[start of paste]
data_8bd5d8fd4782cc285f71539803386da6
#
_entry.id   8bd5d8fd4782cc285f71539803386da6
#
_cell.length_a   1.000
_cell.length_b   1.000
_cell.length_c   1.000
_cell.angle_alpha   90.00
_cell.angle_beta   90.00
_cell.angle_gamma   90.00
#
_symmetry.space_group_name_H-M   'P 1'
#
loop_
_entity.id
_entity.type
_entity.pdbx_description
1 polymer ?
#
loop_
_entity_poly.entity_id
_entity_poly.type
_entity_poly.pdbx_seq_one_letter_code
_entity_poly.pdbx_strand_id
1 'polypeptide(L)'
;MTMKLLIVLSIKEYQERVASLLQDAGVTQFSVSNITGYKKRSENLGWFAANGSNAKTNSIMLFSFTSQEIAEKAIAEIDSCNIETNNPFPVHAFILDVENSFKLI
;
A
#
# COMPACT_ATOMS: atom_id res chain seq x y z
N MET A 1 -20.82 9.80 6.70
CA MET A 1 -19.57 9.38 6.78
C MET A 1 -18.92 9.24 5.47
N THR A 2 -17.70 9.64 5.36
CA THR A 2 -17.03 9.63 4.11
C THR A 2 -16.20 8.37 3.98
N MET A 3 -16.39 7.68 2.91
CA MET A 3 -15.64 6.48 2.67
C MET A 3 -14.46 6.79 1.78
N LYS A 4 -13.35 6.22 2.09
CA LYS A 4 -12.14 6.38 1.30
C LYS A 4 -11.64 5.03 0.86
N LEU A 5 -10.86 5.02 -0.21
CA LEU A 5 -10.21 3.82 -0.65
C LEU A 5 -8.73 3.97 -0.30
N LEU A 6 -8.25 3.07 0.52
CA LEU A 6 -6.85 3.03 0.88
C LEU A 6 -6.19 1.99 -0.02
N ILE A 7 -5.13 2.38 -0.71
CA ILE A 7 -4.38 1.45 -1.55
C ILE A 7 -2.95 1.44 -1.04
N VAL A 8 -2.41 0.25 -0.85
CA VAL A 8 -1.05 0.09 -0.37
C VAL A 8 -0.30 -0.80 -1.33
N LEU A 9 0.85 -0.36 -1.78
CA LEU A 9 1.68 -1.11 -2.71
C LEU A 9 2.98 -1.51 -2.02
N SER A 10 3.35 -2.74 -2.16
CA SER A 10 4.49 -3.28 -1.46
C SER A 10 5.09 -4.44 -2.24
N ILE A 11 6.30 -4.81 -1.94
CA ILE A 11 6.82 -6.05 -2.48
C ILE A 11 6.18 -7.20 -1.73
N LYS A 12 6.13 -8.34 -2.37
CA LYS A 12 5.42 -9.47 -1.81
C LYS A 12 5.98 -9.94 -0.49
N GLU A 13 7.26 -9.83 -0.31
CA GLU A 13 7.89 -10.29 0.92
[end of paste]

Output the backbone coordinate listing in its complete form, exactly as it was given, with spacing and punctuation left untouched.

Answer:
data_8bd5d8fd4782cc285f71539803386da6
#
_entry.id   8bd5d8fd4782cc285f71539803386da6
#
_cell.length_a   1.000
_cell.length_b   1.000
_cell.length_c   1.000
_cell.angle_alpha   90.00
_cell.angle_beta   90.00
_cell.angle_gamma   90.00
#
_symmetry.space_group_name_H-M   'P 1'
#
loop_
_entity.id
_entity.type
_entity.pdbx_description
1 polymer ?
#
loop_
_entity_poly.entity_id
_entity_poly.type
_entity_poly.pdbx_seq_one_letter_code
_entity_poly.pdbx_strand_id
1 'polypeptide(L)'
;MTMKLLIVLSIKEYQERVASLLQDAGVTQFSVSNITGYKKRSENLGWFAANGSNAKTNSIMLFSFTSQEIAEKAIAEIDSCNIETNNPFPVHAFILDVENSFKLI
;
A
#
# COMPACT_ATOMS: atom_id res chain seq x y z
N MET A 1 -20.82 9.80 6.70
CA MET A 1 -19.57 9.38 6.78
C MET A 1 -18.92 9.24 5.47
N THR A 2 -17.70 9.64 5.36
CA THR A 2 -17.03 9.63 4.11
C THR A 2 -16.20 8.37 3.98
N MET A 3 -16.39 7.68 2.91
CA MET A 3 -15.64 6.48 2.67
C MET A 3 -14.46 6.79 1.78
N LYS A 4 -13.35 6.22 2.09
CA LYS A 4 -12.14 6.38 1.30
C LYS A 4 -11.64 5.03 0.86
N LEU A 5 -10.86 5.02 -0.21
CA LEU A 5 -10.21 3.82 -0.65
C LEU A 5 -8.73 3.97 -0.30
N LEU A 6 -8.25 3.07 0.52
CA LEU A 6 -6.85 3.03 0.88
C LEU A 6 -6.19 1.99 -0.02
N ILE A 7 -5.13 2.38 -0.71
CA ILE A 7 -4.38 1.45 -1.55
C ILE A 7 -2.95 1.44 -1.04
N VAL A 8 -2.41 0.25 -0.85
CA VAL A 8 -1.05 0.09 -0.37
C VAL A 8 -0.30 -0.80 -1.33
N LEU A 9 0.85 -0.36 -1.78
CA LEU A 9 1.68 -1.11 -2.71
C LEU A 9 2.98 -1.51 -2.02
N SER A 10 3.35 -2.74 -2.16
CA SER A 10 4.49 -3.28 -1.46
C SER A 10 5.09 -4.44 -2.24
N ILE A 11 6.30 -4.81 -1.94
CA ILE A 11 6.82 -6.05 -2.48
C ILE A 11 6.18 -7.20 -1.73
N LYS A 12 6.13 -8.34 -2.37
CA LYS A 12 5.42 -9.47 -1.81
C LYS A 12 5.98 -9.94 -0.49
N GLU A 13 7.26 -9.83 -0.31
CA GLU A 13 7.89 -10.29 0.92